By Chris McLaughlin
If you’re a gardener who enjoys crafting, then a garden, devoted to dye plants, just might be your next project. We plant gardens for food, health, and beauty. But did you know that many plants yield natural dyes for yarn, fiber, and fabric as well?
The truth is that humans have been borrowing nature’s colors for thousands of years. This concept is back in vogue as it opens up a whole new world for many – especially those who value organic practices.
Botanical dyes are earth-friendly, biodegradable renewable resources. Crafters are also drawn to them because natural plant dyes produce hues that are much more complex than their synthetic counterparts.
In fact, you might already have annuals, perennials, shrubs, or trees growing in your garden or yard right now that will yield natural colors for the dye pot. Do you have coreopsis or cosmos blooming in your cottage garden? Both offer shades of orange and rusty brown. Marigolds or calendulas by the front porch? Then you have access to bright yellow dye. Color doesn’t stop at flower petals. Depending on the species, it can also be found in other parts of the plant, such as leaves, stems, roots, and fruits.
Easy Garden Plants for Natural Dyes
Below is a list of common, easy-to-grow dye plants and the colors that each plant produces. Don’t forget that you can alter or change the color entirely if you use a mordant or modifier in or after the dyebath.
- Calendula (Calendula officinalis): Lemon yellow.
- Coreopsis (Coreopsis spp.): Gold, yellow, and orange.
- Daffodil (Narcissus spp.): Green-yellow.
- Dahlia (Dahlia spp.): Yellow, gold, and orange.
- Daylily (Hemerocallis spp.): Yellow and reddish orange. (Use the spent, not fresh, daylily flower heads.)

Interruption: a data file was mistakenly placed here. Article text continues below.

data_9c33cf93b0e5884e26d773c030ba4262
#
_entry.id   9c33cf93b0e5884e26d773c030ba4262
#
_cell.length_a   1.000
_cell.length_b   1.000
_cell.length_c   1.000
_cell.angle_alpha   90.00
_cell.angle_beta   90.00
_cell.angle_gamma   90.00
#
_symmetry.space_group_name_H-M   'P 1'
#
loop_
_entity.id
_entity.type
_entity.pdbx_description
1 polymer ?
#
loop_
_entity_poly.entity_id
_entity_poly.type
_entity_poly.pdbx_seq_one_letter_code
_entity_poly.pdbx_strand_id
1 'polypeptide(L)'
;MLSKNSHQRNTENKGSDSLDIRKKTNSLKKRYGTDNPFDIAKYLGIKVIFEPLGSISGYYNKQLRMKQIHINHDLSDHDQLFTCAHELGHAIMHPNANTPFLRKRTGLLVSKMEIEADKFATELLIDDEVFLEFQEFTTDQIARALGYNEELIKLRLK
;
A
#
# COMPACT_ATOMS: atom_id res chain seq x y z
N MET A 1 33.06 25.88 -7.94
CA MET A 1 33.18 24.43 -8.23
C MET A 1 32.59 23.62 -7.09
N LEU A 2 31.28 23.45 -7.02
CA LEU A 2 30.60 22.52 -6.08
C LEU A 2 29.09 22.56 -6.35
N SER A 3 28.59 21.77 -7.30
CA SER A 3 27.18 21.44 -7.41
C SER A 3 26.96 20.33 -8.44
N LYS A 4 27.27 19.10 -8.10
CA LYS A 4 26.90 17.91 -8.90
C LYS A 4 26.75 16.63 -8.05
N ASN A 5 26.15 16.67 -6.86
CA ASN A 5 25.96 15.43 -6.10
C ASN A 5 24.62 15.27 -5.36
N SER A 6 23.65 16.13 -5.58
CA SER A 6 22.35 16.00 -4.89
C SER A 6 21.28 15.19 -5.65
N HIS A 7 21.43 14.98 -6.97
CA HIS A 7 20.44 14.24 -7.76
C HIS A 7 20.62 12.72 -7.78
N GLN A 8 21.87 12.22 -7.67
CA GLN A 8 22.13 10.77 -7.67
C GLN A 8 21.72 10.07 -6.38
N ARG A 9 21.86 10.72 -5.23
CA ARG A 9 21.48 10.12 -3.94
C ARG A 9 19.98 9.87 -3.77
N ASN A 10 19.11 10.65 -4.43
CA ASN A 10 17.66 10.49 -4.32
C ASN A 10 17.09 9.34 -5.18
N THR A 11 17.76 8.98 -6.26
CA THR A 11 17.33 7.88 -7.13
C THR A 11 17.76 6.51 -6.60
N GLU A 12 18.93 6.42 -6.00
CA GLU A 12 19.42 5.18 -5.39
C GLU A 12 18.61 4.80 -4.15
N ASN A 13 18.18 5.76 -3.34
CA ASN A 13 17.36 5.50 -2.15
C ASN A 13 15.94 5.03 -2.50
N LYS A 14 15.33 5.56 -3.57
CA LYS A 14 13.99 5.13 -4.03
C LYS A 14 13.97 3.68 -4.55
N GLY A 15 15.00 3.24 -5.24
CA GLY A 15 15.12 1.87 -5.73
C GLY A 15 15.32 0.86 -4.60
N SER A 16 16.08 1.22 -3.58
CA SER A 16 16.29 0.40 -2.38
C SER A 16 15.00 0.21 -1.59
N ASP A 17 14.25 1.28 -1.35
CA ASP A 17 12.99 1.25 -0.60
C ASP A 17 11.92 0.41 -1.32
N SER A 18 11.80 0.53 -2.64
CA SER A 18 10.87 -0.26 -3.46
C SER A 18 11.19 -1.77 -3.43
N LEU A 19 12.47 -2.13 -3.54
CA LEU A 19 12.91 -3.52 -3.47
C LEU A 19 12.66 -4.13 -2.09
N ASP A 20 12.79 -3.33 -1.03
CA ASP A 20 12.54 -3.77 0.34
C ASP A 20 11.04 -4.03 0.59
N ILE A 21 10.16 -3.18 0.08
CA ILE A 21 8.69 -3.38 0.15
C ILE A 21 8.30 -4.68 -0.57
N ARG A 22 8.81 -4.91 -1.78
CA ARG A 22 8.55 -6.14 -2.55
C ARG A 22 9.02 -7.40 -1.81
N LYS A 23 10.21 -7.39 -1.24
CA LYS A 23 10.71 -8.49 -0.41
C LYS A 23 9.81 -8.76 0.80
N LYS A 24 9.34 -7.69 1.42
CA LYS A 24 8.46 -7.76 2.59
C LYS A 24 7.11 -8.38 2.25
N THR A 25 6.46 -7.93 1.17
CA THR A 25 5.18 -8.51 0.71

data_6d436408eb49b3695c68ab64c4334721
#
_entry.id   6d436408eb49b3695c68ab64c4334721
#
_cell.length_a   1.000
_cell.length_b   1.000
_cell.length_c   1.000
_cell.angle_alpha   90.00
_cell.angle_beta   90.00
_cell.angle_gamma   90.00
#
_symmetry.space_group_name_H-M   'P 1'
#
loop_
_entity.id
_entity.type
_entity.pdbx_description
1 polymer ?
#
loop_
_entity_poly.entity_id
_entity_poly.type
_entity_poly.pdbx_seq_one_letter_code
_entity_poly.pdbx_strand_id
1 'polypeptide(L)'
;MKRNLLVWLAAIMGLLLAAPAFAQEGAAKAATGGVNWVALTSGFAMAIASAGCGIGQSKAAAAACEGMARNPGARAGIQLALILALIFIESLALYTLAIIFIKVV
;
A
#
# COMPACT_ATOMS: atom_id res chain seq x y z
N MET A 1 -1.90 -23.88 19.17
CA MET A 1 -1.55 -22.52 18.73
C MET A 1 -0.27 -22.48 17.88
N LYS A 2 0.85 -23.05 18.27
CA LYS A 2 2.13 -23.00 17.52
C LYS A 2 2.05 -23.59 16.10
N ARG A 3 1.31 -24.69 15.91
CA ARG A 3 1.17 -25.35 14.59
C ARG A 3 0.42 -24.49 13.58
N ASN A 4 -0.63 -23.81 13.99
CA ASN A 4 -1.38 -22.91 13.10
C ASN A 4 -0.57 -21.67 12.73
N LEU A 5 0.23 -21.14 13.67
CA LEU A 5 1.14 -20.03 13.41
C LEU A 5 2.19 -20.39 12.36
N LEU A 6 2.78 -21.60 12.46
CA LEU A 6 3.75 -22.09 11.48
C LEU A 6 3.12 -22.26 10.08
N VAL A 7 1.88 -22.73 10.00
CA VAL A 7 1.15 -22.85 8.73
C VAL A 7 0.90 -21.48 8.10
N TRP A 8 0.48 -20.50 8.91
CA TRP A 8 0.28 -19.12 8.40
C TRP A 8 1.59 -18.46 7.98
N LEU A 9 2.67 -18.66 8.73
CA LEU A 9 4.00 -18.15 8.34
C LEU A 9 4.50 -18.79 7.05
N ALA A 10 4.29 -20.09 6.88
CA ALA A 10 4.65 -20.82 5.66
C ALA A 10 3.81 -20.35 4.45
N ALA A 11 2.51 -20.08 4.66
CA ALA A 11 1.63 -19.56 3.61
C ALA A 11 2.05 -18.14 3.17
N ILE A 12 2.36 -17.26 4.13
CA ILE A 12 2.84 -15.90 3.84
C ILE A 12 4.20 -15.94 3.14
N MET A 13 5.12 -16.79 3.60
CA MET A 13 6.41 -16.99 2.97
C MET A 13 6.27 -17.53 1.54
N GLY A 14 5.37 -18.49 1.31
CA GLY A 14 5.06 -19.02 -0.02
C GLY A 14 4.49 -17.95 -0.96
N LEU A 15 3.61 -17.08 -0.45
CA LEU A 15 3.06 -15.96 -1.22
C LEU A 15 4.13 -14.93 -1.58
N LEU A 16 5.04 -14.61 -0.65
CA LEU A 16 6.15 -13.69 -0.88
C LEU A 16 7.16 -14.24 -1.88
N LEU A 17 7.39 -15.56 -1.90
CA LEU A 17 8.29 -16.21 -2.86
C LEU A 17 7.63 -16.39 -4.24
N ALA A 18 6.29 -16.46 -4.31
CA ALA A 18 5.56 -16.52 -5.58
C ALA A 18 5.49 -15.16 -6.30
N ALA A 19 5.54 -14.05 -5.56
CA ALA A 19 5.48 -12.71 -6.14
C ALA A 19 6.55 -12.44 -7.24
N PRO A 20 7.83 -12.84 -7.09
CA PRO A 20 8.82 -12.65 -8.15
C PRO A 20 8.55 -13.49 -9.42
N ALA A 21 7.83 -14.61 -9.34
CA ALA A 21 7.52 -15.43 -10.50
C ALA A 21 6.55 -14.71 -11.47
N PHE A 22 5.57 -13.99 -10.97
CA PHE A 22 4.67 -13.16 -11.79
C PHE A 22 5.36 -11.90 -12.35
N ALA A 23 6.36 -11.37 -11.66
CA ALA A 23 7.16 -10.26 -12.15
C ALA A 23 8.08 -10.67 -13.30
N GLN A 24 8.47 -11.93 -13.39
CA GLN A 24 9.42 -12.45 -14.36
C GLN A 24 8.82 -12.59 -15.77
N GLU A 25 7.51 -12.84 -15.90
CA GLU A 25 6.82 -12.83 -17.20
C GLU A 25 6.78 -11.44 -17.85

- Goldenrod (Solidago spp.): Bright yellow and gold.
- Hollyhock (Alcea rosea): Light hollyhocks will bring orange-yellow; dark red or purple flowers will yield purple and maroon shades.
- Marigold (Tagetes spp.): Bright yellow.
- Onion skins (Allium cepa): Deep yellow, orange, and red-orange. (Use red and yellow skins.)
- Yarrow (Achillea millefolium): Yellow.
- Yellow Cosmos (Cosmos sulphureus): Yellow and gold.
Best Textiles for Botanical Dyes
Specific characteristics of yarns, fibers, or fabric will affect both the final color as well as how well the color takes. In other words, silk dyed in an onion skin dyebath will end up a slightly different shade than yarn made of 100 percent sheep’s wool.
Not surprisingly, the fibers that take well to botanical dyes are natural fibers. Natural dyes have a difficult time adhering to man-made (synthetic) fibers. Use protein fibers that are produced by animals such as sheep’s wool, angora (rabbit wool), mohair (Angora goat), cashmere (goat), alpaca, llama, silk (worms), and felt (sheep’s wool), which take to plant dyes brilliantly. Cellulose (plant) fibers such as bamboo, ramie, cotton, wood, reeds, muslin, and linen will also absorb natural dyes readily, although they do take longer to absorb. My strategy is to simply leave them in the dye-bath for longer – sometimes overnight.
Mordants and Modifiers